India “hopeful” to bring reforms on International Financial Institutions

Foreign Ministers of Jamaica, India, Guyana, and Portugal pose with representatives of ORF, Reliance Foundation, and UN-India at Mandarin Oriental in New York on September 23, 2023. PHOTO: T. Vishnudatta Jayaraman, News India Times

New York: India’s Foreign Minister S. Jaishankar has expressed optimism about implementing reforms related to International Financial Institutions before India passes the G20 Presidency to Brazil in December of this year.

“I’m hopeful we still have another two or two-and-a-half months of our G20 Presidency that we will get hopefully something moving on the reform of the International Financial Institutions” noted Jaishankar, while speaking at a side event “South Rising: Partnerships, Institutions, and Ideas” on the margins of the 78th session of the United Nations General Assembly, on September 23, 2023, at Mandarin Oriental.

The event was jointly organized by the Reliance Foundation, Observer Research Foundation (ORF), United Nations-India, and the Permanent Mission of India to the United Nations. Foreign Minister of Jamaica, Kamina Johnson-Smith, Foreign Minister of Portugal, João Gomes Cravinhoon, and Foreign Minister of Guyana, Hugh Hilton Todd joined Jaishankar in a panel discussion moderated by President of ORF, Samir Saran.

While announcing the theme for the evening, Saran said, “We are going to engage with a stellar ministerial panel and we will receive from them ideas, pathways, perspectives on where we are, where we are headed, and how do we get there.”

From left, Samir Saran, Kamina Johnson-Smith, S. Jaishankar, Hugh Hilton Todd, and João Gomes Cravinhoon during the panel discussion at Mandarin Oriental in New York on September 23, 2023. PHOTO: T. Vishnudatta Jayaraman, News India Times

About the recent success of the G20 Leaders’ Summit, “A lot of folks are still surprised that we actually got everybody together. I don’t think they completely expected that… one set of people still wondering how that happened,” Jaishankar said while adding but there’s appreciation that India got the G20 to focus on the Global South.

According to him “To get actually the G20 to talk about what the world wanted it to talk – That was the real problem with the G20.” But then he quickly pointed out that based on Prime Minister Narendra Modi’s suggestion that “First let’s talk to the people who are not going to be on the table… [listen] to what they have to say,” adding “This is why we did the Voice of the Global South… it gave us the credentials, actually the empirical basis really to say look we’ve spoken to 125 countries and this is really what is troubling [Global South] and that is why we need to focus on these issues…”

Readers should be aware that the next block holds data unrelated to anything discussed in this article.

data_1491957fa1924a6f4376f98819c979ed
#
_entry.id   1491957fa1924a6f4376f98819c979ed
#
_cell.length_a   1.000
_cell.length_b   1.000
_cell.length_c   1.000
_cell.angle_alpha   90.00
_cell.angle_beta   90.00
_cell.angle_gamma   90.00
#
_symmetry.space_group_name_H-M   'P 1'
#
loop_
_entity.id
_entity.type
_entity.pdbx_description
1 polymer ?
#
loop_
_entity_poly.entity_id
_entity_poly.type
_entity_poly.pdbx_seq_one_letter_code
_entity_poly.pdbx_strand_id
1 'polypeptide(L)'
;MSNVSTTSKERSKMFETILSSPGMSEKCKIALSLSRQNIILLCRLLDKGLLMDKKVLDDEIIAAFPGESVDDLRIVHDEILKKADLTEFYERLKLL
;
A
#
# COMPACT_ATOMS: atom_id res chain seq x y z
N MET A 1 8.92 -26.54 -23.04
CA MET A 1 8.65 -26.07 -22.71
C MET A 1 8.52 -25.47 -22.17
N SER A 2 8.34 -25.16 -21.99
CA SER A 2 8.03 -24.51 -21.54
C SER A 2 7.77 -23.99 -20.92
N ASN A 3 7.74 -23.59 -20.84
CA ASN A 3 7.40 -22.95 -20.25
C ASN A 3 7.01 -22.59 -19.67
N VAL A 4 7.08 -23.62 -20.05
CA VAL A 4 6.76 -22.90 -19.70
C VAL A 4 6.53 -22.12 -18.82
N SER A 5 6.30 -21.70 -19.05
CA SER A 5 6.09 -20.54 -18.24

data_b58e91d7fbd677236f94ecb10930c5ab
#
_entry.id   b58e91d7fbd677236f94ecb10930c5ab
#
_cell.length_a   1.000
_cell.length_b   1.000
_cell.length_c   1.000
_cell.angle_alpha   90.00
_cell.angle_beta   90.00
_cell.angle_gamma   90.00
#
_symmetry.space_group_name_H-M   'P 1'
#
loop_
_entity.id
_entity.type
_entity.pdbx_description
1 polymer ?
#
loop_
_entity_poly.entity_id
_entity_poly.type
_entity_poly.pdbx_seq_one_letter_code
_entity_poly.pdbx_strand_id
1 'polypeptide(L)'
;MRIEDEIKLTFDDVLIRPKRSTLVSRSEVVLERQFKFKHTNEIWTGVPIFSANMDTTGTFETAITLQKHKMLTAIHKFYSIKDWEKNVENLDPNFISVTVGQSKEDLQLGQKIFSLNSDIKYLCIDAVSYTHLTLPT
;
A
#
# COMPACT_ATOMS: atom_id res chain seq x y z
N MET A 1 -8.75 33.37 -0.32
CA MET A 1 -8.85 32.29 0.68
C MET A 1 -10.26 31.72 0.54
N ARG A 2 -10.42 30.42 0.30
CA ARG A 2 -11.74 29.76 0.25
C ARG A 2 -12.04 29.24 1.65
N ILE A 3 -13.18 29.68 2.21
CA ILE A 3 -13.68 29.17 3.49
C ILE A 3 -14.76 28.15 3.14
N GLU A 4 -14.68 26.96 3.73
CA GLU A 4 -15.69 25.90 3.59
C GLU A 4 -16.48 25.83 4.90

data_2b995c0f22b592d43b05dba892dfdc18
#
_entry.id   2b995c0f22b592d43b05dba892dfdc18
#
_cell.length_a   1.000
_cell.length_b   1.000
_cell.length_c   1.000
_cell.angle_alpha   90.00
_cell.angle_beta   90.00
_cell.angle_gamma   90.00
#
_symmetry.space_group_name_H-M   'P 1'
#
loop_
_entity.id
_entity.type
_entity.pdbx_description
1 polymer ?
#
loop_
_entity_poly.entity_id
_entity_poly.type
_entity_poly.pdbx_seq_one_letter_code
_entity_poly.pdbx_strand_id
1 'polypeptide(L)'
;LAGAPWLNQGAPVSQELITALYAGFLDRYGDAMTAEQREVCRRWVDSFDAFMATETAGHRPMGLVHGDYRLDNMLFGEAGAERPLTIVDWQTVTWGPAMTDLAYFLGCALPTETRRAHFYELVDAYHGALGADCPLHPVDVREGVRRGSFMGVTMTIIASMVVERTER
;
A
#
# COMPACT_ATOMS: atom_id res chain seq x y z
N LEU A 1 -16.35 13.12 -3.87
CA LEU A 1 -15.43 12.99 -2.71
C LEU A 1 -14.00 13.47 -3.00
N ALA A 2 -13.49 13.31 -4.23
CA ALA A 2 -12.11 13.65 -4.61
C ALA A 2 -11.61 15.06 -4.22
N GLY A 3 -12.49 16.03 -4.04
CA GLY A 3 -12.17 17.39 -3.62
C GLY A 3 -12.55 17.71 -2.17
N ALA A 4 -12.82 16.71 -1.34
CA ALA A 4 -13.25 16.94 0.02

He said Sustainable Development Goals such as green development, women-led development, and digital public infrastructure are crucial in determining “Global progress for the next decade.”

On the Women’s Reservation Bill, that was passed by both lower and upper houses of Indian Parliament earlier this week, Jaishankar said “There’s a lot of interest” and noted “Prime Minister of Samoa and I were discussing it in our previous meeting. I think a lot of countries are curious. I had a chat about it with the Egyptian Foreign Minister because they want to do something similar.”

Foreign Minister Johnson-Smith while commending India’s passing of the Women’s Reservation Bill, called the health crisis during the pandemic “A very focusing moment, especially for Foreign Ministers.”

“We were in a situation where you needed to call on friends for support. It is not a situation where there was domestic capacity that could be mobilized. It was a scarce resource, which everyone needed at the same time and in massive scale…” she recalled. “Who would you call? And more importantly who would answer? India answered. India answered the world, India answered small countries of the Caribbean. I have the Indian vaccine…”

She also praised initiatives such as Coalition for Disaster Resilient Infrastructure, and International Solar Alliance conceptualized by India, and voiced her support for reforms at the UN Security Council. She said small countries are calling for reforms in the International Financial Architecture as the current financial system is unable to meet its obligations.

João Gomes Cravinhoon, while lauding “India’s diplomacy” and India’s success during its G20 Presidency also called for reforms at the UN Security Council, and Multilateral Development Banks.

About the importance of Multilateralism in addressing global challenges, Hugh Hilton Todd said “Multilateralism is the key… No, no country, large or small, can survive in this international environment alone. You need a global effort. You need global governance, to work and to work for everyone.”

“Our G20 agenda champions substantial multilateral reforms, the pursuit of an equitable global trade system, green transitions, digital public infrastructure, sustainable lifestyles, and most crucially development led by women,” said Permanent Representative of India to the United Nations, Ruchira Kamboj.



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